Fatima Perspectives #1348
So, to no one’s great surprise, the “voice of the Spirit” (meaning the pre-written, predetermined final document of the Shamazon Synod) has announced that there will be married priests in the Amazon (meaning everywhere, sooner or later, if Francis has his way.) To quote the pertinent language from paragraph 111 of the document:
- “We appreciate celibacy as a gift of God (Sacerdotalis Caelibatus, 1)…”
The Modernist always “appreciates the gift” he is in the process of tossing aside.
- “…to the extent that this gift enables the missionary disciple, ordained to the priesthood, to dedicate himself fully to the service of the Holy People of God….”
Ah, so the synod “appreciates the gift of celibacy” but only to the extent it enables full dedication to the priestly ministry. Nothing here about how this “gift” is not merely one of facilitating dedication but is also the configuration of the priest to the celibate Person of Christ. Indeed, celibacy in the latter sense is no mere “gift” but an obligation undertaken in imitation of Christ.
And now the drearily predictable conclusion:
“Considering that legitimate diversity does not harm the communion and unity of the Church, but expresses and serves it (LG 13; SO 6) which testifies to the plurality of existing rites and disciplines, we proposed to establish criteria and dispositions on the part of the competent authority, within the framework of Lumen Gentium 26, to ordain priests suitable and esteemed men of the community, who have had a fruitful permanent diaconate and receive [an] adequate formation for the priesthood, having a legitimately constituted and stable family to sustain the life of the Christian community through the preaching of the Word and the celebration of the Sacraments in the most remote areas of the Amazon region. In this regard, some were in favor of a more universal approach to the subject.”
So, men with families are to be ordained in “the most remote regions of the Amazon,” which can only mean “indigenous” tribesmen with no seminary training who are first made deacons and then given some sort of unspecified “adequate” formation for the priesthood. Notice how having a “stable family” now seems to have become a qualification instead of an impediment to priestly ordination. And “some” favor making this abandonment of priestly celibacy “more universal.” “Some,” my foot. That’s the plan, and this is but Step One, as Francis will no doubt soon reveal.
What, then, of the threatened female “deacons”? Here Francis got only half of what he wanted. As the document states:
“We ask that you review the Motu Propio of St. Paul VI, Ministeria quaedam, so that appropriately trained and prepared women may also receive the ministries of Lector and Acolyte, among others to be developed.”
So, no female deacons… just yet. But right away there must be female Lectors, Acolytes and “other” female ministries to be “developed” — meaning invented.
The citation to Paul VI’s Ministeria quaedam is, like so many in the documents of this pontificate, misleading. Therein Paul VI — as one of his many reckless innovations — purported to abolish the minor orders of Porter, Reader, Exorcist and Acolyte but recasting them as “ministries.” All four minor orders were traditionally “considered as a training in preparation for the reception of sacred orders” — to quote Paul VI himself.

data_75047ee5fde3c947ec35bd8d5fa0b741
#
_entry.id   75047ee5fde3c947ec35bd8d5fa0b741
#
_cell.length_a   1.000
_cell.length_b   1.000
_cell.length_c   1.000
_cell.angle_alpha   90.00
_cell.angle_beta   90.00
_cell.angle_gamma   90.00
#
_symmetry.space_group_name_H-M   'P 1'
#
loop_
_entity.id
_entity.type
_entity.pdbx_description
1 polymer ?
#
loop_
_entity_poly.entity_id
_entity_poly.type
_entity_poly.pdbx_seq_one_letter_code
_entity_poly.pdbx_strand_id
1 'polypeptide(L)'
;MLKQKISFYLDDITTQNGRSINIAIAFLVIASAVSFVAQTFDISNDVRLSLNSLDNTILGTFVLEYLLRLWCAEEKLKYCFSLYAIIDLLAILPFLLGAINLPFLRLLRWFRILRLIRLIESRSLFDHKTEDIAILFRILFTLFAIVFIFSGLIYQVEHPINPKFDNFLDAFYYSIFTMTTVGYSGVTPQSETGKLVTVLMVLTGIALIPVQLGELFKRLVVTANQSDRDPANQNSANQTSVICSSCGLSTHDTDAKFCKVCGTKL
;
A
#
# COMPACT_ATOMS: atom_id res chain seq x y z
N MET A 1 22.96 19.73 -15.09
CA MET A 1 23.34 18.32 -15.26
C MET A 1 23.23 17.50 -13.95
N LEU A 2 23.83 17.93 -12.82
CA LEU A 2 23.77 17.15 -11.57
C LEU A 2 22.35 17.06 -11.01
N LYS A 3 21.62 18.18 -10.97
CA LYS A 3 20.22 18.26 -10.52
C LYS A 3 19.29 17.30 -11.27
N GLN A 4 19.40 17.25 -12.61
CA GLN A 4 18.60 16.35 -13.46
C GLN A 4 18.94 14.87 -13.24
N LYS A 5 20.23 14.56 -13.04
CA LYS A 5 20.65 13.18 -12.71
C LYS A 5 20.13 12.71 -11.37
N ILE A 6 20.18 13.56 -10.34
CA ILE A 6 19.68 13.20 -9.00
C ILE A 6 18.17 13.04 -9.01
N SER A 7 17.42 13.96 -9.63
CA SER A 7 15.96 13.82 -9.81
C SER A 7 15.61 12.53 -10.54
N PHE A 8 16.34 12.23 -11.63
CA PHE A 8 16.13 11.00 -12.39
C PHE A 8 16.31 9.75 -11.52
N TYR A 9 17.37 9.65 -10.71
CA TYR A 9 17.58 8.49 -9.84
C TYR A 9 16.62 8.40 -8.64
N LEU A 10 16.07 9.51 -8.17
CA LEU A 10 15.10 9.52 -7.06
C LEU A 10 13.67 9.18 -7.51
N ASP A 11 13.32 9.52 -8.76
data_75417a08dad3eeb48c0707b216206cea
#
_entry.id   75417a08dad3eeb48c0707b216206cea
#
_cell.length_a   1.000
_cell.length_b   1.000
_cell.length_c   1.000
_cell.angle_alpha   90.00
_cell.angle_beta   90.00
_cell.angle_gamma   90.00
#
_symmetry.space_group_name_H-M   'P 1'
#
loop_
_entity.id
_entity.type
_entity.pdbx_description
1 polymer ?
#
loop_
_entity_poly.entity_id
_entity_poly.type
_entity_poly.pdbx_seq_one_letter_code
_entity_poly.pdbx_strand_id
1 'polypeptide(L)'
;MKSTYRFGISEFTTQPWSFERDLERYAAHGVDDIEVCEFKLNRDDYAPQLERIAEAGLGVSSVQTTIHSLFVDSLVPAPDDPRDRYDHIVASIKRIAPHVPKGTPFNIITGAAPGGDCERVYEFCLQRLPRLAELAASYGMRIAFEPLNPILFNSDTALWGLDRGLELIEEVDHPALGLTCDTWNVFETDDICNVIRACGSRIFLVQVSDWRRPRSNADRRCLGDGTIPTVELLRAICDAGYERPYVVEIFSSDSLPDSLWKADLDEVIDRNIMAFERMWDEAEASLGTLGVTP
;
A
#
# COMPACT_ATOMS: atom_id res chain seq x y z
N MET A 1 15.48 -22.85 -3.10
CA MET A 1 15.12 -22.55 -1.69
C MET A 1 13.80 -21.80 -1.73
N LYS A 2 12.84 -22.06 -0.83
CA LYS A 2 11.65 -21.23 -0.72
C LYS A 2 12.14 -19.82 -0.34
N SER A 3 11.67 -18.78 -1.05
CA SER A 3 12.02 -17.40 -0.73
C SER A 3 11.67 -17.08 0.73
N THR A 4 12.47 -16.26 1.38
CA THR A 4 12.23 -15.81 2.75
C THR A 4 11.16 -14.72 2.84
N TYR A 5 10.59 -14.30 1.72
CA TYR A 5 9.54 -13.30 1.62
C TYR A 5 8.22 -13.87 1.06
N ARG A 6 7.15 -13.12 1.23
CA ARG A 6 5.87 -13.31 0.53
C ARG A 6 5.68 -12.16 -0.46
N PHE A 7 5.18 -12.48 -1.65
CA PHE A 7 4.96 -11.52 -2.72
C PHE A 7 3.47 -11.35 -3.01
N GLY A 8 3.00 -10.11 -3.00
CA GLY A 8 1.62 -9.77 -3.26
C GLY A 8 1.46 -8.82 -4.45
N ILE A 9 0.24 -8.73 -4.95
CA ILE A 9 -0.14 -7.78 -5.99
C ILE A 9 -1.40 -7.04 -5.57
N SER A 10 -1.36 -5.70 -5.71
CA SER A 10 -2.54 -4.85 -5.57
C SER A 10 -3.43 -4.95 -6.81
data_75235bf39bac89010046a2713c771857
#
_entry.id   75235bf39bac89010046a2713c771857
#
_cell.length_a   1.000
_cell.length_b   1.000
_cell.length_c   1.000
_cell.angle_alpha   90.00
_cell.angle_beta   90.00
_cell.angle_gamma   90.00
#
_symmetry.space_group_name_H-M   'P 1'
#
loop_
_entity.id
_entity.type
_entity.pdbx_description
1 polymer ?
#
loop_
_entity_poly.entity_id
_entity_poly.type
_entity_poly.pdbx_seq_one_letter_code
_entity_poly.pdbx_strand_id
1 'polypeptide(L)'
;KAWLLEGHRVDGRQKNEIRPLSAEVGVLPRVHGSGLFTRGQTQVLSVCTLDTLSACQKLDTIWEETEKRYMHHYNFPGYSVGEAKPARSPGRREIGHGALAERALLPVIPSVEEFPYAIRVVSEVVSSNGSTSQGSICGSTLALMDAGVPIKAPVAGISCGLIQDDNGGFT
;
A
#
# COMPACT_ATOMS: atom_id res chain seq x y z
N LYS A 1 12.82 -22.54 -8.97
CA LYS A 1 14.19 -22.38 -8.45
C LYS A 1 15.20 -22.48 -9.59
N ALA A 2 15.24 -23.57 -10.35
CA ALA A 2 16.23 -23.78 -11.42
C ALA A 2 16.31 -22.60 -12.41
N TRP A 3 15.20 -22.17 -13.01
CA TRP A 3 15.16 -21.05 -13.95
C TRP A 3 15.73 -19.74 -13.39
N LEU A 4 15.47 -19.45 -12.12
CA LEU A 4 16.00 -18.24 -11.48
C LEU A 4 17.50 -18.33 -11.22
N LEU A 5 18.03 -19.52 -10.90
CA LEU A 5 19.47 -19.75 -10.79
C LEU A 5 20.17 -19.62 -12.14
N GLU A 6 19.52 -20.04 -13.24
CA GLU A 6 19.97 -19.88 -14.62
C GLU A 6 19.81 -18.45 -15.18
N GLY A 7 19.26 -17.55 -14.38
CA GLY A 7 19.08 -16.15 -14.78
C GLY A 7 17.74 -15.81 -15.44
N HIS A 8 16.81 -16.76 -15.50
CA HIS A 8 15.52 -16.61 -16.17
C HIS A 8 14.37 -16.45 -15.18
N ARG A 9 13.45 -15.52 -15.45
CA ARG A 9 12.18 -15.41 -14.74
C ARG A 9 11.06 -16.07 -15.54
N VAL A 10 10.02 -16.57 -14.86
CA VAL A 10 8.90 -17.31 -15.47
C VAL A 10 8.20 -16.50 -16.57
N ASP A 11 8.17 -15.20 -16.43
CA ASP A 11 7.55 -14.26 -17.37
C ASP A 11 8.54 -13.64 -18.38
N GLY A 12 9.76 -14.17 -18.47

Nowhere in that document, however, did Paul VI indicate that these “ministries” were to be bestowed on any but men, with all references to the “ministers” being in the masculine. Quite the contrary, he stressed specifically that “In accordance with the ancient tradition of the Church, institution to the ministries of reader and acolyte is reserved to men.” That is, Francis and his stacked synod now flatly contradict Paul VI in Ministeria quaedam.
(Note that all four minor orders are still being conferred in traditional orders such as the Priestly Fraternity of Saint Peter, putting the lie to their purported “abolition” by Pope Paul.)
Female exorcists, anyone? Good luck with that. I am sure the demons would find that hilarious.
Now of course Francis has not given up on female “deacons.” Like the married priests with “stable families” in the remotest regions of the Amazon, this is only Step One. With supreme audacity (as my colleague Jim Hanisch notes), Francis has declared that he will “reopen” his 2016 commission on the subject which, as I note here, failed to give him the answer he wanted, having concluded that “there is no historical evidence that in the patristics women were ordained as deacons.”
Ouch. Perhaps, Francis says, the commission will “reopen with new members.” Count on it. The reopened commission will be stacked, like the Synods, to produce the result that Francis wants, which need not correspond to the truth.
In sum, Francis has gotten all that he wanted concerning married priests, and half of what he wanted on lady “deacons.” Three-quarters of a loaf is better than none, and the remaining quarter will soon be in hand if Francis continues to have his way.
Which means we can only wait, hope and pray for the day when God will have His way and this pontificate and all the other ecclesial aberrations of the past half-century are swept aside and the Church recovers everything that has been stolen or ruined by diabolically disoriented churchmen in the midst of the greatest crisis the Church has ever seen.